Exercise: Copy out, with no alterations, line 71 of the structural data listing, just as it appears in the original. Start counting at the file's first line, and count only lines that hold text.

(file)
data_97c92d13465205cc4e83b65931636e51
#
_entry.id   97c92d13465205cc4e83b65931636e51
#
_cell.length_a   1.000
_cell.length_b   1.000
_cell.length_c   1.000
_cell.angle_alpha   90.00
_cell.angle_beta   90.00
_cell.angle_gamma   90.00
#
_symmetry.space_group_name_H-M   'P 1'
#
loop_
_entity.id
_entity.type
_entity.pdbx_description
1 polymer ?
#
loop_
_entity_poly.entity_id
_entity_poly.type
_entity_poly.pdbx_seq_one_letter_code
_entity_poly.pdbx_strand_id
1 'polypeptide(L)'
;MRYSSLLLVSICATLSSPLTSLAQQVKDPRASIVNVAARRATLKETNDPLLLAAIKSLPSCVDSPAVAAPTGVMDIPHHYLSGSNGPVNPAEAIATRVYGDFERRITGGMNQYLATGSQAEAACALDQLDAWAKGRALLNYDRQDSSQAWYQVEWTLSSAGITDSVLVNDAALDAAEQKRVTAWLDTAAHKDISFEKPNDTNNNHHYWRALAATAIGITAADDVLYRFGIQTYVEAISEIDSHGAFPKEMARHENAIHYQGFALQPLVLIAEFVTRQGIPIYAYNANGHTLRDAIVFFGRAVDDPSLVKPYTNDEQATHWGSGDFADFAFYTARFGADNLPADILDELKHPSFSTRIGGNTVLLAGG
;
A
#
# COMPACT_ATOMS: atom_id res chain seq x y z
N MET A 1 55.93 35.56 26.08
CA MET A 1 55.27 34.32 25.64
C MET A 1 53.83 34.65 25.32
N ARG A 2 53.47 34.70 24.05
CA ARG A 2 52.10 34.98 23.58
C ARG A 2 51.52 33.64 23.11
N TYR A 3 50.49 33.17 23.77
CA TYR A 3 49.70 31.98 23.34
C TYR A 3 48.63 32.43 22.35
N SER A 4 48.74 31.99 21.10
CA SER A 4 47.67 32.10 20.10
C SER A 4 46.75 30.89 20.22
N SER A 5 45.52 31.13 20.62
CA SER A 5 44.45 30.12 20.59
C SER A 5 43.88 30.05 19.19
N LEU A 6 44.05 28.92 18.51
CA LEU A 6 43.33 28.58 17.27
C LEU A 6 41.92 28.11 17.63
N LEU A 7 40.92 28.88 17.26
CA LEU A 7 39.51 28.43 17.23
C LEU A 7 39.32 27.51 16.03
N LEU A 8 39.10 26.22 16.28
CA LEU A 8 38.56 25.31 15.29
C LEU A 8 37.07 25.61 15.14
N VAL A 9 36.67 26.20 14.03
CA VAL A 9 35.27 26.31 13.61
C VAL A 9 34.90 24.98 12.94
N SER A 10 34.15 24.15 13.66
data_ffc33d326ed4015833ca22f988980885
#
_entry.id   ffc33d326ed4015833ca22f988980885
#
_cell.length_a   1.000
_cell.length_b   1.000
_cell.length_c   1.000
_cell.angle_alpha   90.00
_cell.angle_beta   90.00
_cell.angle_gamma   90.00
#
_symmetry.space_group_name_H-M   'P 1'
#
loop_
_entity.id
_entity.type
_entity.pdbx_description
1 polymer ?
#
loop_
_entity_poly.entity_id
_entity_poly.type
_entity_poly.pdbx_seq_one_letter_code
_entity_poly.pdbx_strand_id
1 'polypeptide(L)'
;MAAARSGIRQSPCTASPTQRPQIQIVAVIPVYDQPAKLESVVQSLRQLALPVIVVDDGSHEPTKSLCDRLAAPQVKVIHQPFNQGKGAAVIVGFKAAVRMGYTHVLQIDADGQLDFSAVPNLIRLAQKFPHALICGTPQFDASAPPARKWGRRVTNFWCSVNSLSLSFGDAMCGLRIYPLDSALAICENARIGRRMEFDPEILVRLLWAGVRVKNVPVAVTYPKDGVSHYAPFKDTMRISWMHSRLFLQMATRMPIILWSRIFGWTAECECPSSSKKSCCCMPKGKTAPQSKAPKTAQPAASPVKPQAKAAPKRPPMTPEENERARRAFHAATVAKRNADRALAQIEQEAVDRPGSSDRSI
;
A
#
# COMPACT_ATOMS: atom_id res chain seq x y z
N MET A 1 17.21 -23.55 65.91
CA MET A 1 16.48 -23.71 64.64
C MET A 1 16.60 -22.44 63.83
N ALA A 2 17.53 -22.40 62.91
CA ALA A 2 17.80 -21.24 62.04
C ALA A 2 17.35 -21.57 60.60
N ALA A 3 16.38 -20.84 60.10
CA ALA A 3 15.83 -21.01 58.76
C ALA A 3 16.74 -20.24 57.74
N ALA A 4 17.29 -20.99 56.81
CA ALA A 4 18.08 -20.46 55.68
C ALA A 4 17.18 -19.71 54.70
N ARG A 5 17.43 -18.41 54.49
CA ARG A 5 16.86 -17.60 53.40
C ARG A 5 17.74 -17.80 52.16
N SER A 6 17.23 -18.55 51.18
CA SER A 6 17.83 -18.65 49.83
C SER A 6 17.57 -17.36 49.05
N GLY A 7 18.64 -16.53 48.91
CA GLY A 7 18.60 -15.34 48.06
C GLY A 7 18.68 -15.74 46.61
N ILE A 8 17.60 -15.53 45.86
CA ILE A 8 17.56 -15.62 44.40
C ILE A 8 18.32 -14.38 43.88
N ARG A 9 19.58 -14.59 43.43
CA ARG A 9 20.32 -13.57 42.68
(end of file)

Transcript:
#